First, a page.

He arrived at the District ‘A’ Magistrates’ Court after refusing to give his fingerprints or get his photograph taken at the police station.
However, after having a long talk with Magistrate Douglas Frederick, 45-year-old Desmond Felicien of Ellis Village, Halls Road, St Michael agreed to “fully cooperate” with police.
Felicien pleaded guilty to unlawfully assaulting Coretta Gidding on January 15, but denied uttering the threatening words, “I gine kill you, I gine kill you” towards the woman on the same day.
The police prosecutor Sergeant Rudy Pilgrim did not reveal the facts of the assault offence even though Felicien pleaded guilty, because the two charges are linked. He objected to the accused being granted bail on the threat charge.
“The virtual complainant in this matter was being terrorized over a period of time [but] only recently pressed charges. The accused man refused to take his photographs and fingerprints. [He also entered] St Vincent illegally, and there is [the matter of] whether he will return, Sir, to answer the charges,” the Crown’s representative said.
He went on to explain that Felicien had a propensity for violence, saying he was known for wounding and assault as well as beating police officers.
“In the case of assault . . . this was a mop stick, Sir, that was in front of the lady house!” Felicien said loudly.
However, the magistrate advised him not to get into the facts and to tell the court why he should be granted bail.
Felicien instead sought to explain why he did not cooperate with law enforcement officers.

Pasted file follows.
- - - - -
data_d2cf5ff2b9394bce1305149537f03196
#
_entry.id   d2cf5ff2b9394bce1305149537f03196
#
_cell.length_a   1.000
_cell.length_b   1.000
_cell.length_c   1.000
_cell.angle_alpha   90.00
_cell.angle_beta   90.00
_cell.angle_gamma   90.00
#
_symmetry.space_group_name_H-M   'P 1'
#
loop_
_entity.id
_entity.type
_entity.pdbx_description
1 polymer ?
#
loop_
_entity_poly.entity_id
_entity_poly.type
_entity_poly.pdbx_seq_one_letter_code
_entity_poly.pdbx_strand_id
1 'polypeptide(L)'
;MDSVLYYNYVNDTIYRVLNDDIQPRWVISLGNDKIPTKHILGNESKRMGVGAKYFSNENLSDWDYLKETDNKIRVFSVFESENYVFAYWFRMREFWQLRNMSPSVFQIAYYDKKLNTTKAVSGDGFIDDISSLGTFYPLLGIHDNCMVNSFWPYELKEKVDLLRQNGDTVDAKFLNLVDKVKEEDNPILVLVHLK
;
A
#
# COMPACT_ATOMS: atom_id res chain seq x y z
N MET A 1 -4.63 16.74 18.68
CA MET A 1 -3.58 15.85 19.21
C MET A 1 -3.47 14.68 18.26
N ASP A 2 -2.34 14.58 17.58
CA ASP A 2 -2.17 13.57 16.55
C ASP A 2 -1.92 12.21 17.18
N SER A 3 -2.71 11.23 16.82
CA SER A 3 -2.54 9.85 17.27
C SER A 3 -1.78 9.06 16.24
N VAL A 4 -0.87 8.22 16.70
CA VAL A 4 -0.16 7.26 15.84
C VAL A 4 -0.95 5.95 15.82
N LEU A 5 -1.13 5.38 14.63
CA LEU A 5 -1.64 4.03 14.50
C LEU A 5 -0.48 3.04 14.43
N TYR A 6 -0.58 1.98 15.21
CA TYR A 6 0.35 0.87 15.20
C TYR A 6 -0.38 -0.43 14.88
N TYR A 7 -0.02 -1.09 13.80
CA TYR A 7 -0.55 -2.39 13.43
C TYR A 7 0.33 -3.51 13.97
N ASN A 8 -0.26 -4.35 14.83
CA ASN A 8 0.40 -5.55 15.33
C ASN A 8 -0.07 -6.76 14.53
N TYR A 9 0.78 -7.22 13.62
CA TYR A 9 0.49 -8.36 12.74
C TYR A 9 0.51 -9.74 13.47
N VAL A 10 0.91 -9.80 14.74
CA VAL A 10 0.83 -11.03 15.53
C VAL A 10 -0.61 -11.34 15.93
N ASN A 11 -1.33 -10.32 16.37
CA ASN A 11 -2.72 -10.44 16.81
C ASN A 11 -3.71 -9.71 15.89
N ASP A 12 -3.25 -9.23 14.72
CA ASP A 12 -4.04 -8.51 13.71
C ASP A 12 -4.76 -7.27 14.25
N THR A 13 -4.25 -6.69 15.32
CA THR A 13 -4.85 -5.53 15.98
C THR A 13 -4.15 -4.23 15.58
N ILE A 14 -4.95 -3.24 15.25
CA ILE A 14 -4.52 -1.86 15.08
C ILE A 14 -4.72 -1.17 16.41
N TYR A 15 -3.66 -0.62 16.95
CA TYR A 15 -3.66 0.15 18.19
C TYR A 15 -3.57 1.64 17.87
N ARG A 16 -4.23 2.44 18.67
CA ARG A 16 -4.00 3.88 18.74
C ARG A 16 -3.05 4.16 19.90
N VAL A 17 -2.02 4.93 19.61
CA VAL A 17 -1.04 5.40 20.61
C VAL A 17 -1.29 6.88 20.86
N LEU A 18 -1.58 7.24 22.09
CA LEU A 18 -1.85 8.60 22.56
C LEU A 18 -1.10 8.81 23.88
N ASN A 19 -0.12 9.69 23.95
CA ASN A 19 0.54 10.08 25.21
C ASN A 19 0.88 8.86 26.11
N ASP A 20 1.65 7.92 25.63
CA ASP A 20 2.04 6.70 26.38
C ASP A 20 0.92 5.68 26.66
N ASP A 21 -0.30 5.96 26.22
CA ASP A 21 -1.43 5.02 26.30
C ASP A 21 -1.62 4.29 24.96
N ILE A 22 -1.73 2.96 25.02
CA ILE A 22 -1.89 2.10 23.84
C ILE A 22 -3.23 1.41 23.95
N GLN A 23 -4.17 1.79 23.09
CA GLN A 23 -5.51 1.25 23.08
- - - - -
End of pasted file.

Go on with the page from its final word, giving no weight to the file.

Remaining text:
“Because the police come to my home at 4 o’clock in the morning. I was home the whole day yesterday and Monday. They come, knock, I tell them I coming and next thing I know a fella . . . trying to rip [open] my door . . . . They grabble me and throw me pun the jeep, choke me. They say I was wanted, take up a couple of things from my house. All my hands swell up now, Sir,” he said.
Frederick replied: “That is no justification for not cooperating.”
Felicien then addressed his bail application.
“I never threaten she, Sir. I tell she keep from round my place, Sir. . . . I live two houses away, Sir . . . . I was living there first.”
When the magistrate pointed out to the accused the Immigration Department’s interest in him, he shouted: “Immigration doan have an interest in me, Sir.”
An officer from that department then told the court that the accused had entered St Vincent illegally on September 15, 2016 and spent four months in prison.
That offence allegedly occurred while he was on bail from the District ‘A’ Magistrates’ Court.
“I have no matters pending before the court, Sir. None! None! None! Check it, Sir. Me and a guy . . . . went fishing . . . and the boat get adrift . . . and end up in St Vincent,” Felicien insisted.
The magistrate then remanded him to jail until January 27 “to cool things off a bit” as well as to check out his claims.
“In the meantime, show some good faith by getting your fingerprints and photograph taken . . . because the vibes you are giving off right now are not good vibes,” Magistrate Frederick said.
Felicien responded: “Yeah, I gine cooperate.”